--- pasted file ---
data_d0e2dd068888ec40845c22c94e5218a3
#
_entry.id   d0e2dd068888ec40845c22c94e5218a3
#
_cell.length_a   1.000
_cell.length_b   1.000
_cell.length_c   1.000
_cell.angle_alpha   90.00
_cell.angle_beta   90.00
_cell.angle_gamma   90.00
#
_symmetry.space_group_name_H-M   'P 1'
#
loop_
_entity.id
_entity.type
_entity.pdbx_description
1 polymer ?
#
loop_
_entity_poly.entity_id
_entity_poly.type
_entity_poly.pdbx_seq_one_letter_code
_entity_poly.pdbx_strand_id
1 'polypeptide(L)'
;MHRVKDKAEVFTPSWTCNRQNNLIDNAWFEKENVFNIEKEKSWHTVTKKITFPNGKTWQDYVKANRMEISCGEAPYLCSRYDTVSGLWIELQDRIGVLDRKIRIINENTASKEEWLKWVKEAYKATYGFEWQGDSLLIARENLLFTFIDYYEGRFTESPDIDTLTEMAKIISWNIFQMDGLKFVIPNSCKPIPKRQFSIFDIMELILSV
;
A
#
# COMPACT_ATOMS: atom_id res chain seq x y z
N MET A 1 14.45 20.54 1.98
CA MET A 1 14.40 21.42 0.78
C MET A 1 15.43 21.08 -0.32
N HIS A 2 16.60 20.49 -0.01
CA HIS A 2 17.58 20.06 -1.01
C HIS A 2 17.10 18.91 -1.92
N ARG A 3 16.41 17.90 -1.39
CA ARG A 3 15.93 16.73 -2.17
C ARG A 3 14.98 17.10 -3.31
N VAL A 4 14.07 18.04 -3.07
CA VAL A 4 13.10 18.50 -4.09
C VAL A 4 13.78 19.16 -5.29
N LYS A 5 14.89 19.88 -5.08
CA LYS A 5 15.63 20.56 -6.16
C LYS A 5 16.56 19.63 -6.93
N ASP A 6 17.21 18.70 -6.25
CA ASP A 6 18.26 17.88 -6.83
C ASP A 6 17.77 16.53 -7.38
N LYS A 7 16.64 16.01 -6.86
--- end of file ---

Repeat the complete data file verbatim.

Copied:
data_d0e2dd068888ec40845c22c94e5218a3
#
_entry.id   d0e2dd068888ec40845c22c94e5218a3
#
_cell.length_a   1.000
_cell.length_b   1.000
_cell.length_c   1.000
_cell.angle_alpha   90.00
_cell.angle_beta   90.00
_cell.angle_gamma   90.00
#
_symmetry.space_group_name_H-M   'P 1'
#
loop_
_entity.id
_entity.type
_entity.pdbx_description
1 polymer ?
#
loop_
_entity_poly.entity_id
_entity_poly.type
_entity_poly.pdbx_seq_one_letter_code
_entity_poly.pdbx_strand_id
1 'polypeptide(L)'
;MHRVKDKAEVFTPSWTCNRQNNLIDNAWFEKENVFNIEKEKSWHTVTKKITFPNGKTWQDYVKANRMEISCGEAPYLCSRYDTVSGLWIELQDRIGVLDRKIRIINENTASKEEWLKWVKEAYKATYGFEWQGDSLLIARENLLFTFIDYYEGRFTESPDIDTLTEMAKIISWNIFQMDGLKFVIPNSCKPIPKRQFSIFDIMELILSV
;
A
#
# COMPACT_ATOMS: atom_id res chain seq x y z
N MET A 1 14.45 20.54 1.98
CA MET A 1 14.40 21.42 0.78
C MET A 1 15.43 21.08 -0.32
N HIS A 2 16.60 20.49 -0.01
CA HIS A 2 17.58 20.06 -1.01
C HIS A 2 17.10 18.91 -1.92
N ARG A 3 16.41 17.90 -1.39
CA ARG A 3 15.93 16.73 -2.17
C ARG A 3 14.98 17.10 -3.31
N VAL A 4 14.07 18.04 -3.07
CA VAL A 4 13.10 18.50 -4.09
C VAL A 4 13.78 19.16 -5.29
N LYS A 5 14.89 19.88 -5.08
CA LYS A 5 15.63 20.56 -6.16
C LYS A 5 16.56 19.63 -6.93
N ASP A 6 17.21 18.70 -6.25
CA ASP A 6 18.26 17.88 -6.83
C ASP A 6 17.77 16.53 -7.38
N LYS A 7 16.64 16.01 -6.86